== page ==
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A plastic kuman thong. You don’t want to see a real one.

Authentic kuman thong came from children who died in the womb. Ancient Thai necromancers surgically removed them and enacted a ceremonial ritual. The baby would be roasted before dawn in a cemetery. Some are soaked in the extract of a dead child or a person who has died a violent or unnatural death. Finally, the baby was painted with lacquer and covered in gold leaf. “Kuman thong” means “Golden Baby Boy”.

To read “Ghost Tower”, check out my new collection, Between the Teeth.

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Between the Teeth collects 16 tales of horror and science fiction from author Jeff C. Carter that will sink their fangs into you and won’t let go.

– A serial killer ends up in an emergency room, but a heart attack may be the least of his problems.

– A researcher hunts a rare spider in the jungles of Myanmar.

– A greedy dentist gets the most interesting client of his life.

Witness soldiers trapped in a crocodile infested swamp, a preacher hunting demon outlaws, and karma catching up to a Bangkok body snatcher. Whatever flavor of the macabre you crave, you will find it Between the Teeth. Buy it now!

I want you to try this book, so I’ve set the price as low as Amazon allows.

  • Print – $5.44
  • ebook – 99¢
  • Kindle Unlimited- $0.00

I’m also running a special promotion.

Between October 14th and 18th, my book is free on Kindle.

If you’d like a free preview, check out the mailing list.

Enjoy the book, and have a Happy Halloween!

 

 

 

Published in: on October 8, 2019 at 2:06 pm  Leave a Comment  

Taste The Blood of My Halloween Movie Repertoire

Last year due to a Halloween cruise I fell a couple movies short of my 31 first time watch horror marathon, so we’ll see if I make the grade this time out. Again, no predetermined list, just watching whatever I can get my hands on.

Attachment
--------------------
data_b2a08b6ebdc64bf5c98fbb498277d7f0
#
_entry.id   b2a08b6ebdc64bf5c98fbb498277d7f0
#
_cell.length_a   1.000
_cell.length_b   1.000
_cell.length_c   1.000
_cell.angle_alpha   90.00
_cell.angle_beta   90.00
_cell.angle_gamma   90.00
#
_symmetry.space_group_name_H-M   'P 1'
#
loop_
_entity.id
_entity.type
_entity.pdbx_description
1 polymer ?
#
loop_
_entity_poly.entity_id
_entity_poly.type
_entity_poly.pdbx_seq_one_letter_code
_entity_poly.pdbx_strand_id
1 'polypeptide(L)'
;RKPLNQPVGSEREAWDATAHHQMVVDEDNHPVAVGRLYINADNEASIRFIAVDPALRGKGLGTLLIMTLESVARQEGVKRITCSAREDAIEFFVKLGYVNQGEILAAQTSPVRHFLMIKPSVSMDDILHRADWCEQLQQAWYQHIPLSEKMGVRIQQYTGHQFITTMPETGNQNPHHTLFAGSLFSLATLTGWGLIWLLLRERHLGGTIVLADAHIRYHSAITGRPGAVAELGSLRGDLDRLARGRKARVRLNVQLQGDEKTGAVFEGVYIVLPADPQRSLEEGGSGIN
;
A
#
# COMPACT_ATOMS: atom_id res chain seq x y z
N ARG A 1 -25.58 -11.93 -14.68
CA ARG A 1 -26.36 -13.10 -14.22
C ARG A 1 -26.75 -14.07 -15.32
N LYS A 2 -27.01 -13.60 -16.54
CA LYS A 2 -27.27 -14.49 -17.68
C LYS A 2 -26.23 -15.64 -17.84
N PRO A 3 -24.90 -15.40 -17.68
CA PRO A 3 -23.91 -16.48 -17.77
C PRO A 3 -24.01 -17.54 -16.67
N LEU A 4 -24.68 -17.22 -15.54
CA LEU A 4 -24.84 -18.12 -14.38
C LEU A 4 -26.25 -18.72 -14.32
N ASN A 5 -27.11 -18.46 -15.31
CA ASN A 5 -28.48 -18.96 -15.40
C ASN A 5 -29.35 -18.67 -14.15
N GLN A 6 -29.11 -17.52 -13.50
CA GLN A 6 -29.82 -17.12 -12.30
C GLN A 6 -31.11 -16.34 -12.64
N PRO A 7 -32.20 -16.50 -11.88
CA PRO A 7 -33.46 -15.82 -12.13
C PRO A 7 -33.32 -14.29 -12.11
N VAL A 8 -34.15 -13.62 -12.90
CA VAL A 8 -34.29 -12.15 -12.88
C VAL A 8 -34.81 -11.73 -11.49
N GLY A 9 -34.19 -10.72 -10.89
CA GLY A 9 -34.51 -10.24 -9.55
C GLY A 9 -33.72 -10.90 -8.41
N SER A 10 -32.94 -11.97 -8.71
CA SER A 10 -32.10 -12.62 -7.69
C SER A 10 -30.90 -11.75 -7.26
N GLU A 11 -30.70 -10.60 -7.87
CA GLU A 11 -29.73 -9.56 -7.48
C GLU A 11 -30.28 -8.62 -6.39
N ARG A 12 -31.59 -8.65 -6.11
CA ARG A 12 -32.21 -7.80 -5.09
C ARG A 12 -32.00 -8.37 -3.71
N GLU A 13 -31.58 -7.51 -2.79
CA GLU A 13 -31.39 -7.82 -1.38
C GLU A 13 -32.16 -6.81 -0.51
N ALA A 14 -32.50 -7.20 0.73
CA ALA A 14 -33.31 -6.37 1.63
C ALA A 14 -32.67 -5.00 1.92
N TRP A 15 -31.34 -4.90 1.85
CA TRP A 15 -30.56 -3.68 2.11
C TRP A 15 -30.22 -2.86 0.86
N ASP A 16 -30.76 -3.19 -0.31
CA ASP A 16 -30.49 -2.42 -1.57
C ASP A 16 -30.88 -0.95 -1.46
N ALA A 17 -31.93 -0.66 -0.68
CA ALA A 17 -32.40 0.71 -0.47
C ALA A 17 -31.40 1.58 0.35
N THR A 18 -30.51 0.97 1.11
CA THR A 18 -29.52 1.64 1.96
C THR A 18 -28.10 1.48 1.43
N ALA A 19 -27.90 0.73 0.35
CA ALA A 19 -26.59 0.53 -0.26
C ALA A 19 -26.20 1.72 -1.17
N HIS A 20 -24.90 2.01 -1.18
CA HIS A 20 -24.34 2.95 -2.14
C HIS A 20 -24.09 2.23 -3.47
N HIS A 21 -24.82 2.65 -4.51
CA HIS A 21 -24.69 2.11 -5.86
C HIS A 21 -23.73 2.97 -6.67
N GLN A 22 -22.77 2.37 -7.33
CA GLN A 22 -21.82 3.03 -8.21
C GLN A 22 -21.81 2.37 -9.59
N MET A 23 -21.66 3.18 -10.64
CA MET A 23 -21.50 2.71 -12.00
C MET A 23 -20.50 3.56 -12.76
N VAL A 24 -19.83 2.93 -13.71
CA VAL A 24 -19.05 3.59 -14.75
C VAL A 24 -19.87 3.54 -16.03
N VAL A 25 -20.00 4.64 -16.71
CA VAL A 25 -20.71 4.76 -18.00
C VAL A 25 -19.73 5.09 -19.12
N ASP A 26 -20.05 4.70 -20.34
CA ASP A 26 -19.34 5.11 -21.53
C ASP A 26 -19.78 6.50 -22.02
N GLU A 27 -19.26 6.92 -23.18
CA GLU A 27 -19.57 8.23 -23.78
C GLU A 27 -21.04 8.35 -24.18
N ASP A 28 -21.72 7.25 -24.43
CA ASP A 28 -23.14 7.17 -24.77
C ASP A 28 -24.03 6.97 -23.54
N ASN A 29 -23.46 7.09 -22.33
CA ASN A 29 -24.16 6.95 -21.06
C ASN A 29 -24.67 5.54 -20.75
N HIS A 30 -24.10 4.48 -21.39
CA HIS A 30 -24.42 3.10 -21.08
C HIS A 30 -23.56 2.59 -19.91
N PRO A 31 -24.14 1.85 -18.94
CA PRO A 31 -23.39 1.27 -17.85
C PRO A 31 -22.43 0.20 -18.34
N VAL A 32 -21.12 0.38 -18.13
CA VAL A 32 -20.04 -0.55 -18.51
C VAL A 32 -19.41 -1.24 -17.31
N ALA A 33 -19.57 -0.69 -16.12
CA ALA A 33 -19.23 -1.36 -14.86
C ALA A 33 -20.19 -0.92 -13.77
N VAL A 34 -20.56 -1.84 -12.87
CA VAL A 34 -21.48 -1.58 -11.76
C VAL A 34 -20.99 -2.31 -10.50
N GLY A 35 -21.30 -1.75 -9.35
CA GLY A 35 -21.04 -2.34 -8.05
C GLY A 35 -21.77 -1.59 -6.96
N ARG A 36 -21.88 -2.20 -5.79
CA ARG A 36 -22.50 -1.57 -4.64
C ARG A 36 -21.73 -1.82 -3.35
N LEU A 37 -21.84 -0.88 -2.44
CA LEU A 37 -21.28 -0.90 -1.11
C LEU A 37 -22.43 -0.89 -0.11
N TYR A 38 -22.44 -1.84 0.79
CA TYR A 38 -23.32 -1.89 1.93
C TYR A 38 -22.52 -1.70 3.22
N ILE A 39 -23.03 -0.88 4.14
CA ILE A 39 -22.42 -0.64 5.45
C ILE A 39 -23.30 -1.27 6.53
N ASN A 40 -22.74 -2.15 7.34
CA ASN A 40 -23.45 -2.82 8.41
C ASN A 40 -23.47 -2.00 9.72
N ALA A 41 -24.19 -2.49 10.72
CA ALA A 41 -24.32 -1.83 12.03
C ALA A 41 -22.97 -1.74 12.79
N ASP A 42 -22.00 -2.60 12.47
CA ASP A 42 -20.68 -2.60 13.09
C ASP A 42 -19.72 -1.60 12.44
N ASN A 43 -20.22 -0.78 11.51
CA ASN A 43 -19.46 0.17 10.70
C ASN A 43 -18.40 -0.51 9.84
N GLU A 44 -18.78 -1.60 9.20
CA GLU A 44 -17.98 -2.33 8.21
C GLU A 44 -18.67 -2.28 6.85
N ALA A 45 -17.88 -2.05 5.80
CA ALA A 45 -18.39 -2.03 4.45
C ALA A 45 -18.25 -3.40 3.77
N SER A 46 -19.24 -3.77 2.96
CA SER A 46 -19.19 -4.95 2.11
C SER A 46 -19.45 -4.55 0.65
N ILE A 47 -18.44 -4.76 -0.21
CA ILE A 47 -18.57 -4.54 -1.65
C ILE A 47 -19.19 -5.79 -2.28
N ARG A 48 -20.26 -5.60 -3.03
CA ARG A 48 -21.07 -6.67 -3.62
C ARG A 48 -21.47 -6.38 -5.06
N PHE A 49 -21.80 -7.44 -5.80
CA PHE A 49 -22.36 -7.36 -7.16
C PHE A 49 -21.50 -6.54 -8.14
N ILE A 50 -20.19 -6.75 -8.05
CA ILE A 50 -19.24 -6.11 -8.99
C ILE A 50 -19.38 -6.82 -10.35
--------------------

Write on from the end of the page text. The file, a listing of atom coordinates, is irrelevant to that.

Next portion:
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#1 Belzebuth – Years after a Mexican policeman’s baby becomes one of several infant victims horrifically murdered in a hospital nursery by a crazed attendant, he is teamed with a US federal agent to investigate a series of attacks on school children around the Mexican border.  This started as a really intriguing concept, a murder investigation that gradually uncovers an occult conspiracy, but eventually all but abandoned its unique Mexican-Catholic viewpoint in favor of a staid, by-the-numbers good vs. evil/exorcism plot. One really kind of silly and poorly realized digital effect (please guys, just don’t do ’em) about midway through the movie in an abandoned church and it pretty much lost me. Joaquin Cosio (the odious General Madrano in Quantum of Solace) gives a great performance, and there’s a really interesting political angle that gets briefly touched on but thrown out right away. In the end, it just goes on too long.

Image result for tigers are not afraid#2 Tigers Are Not Afraid (Veulven) – When 11 year old Estrella’s school is caught in the crossfire between rival Mexican drug cartels, her teacher gives her three pieces of chalk, each imbued with a magic wish. After her mother is abducted by the cartel, she wishes to find her, and is inextricably drawn to a group of orphaned boys whose own fates are similarly linked to the violent gang. This was a haunting, lyrical ghost story, a dark fantasy superbly realized, which doubles as a sobering look at the lives of the children left behind in the wake of narco violence in Mexico. It made me think of Dante’s quote; “I found the original of my hell to be in the world which we inhabit.”

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#3 Count Dracula (1977) This BBC miniseries does a lot with its 70s television constraints, establishing an appealingly dark mood while eschewing the expected Hammer horror look. It cleaves pretty closely to the novel with a few minor alterations in place and character (Quincey P. Morris and Arthur Holmwood become Quincey P. Holmwood, Mina and Lucy are actual sisters) that don’t upset the story. The camera and practical FX are pretty well done (Dracula’s influence is depicted by a superimposition of his red eyed face in negative. I liked that, and I applaud their daring in not skipping the wall crawling scene – the result is pretty creepy!), but the performances are the biggest draw. Jourdan is a pretty great Dracula, and Frank Finlay is probably one of my top three Van Helsings now, up there with Anthony Hopkins and Peter Cushing. It was neat to see the lovely Judi Bowker of Clash of The Titans again, and Jack Shepherd is a great Renfield. I have to single out Richard Barnes’ Quincey P. Holmwood though; his Texas accent doesn’t fare very well unfortunately.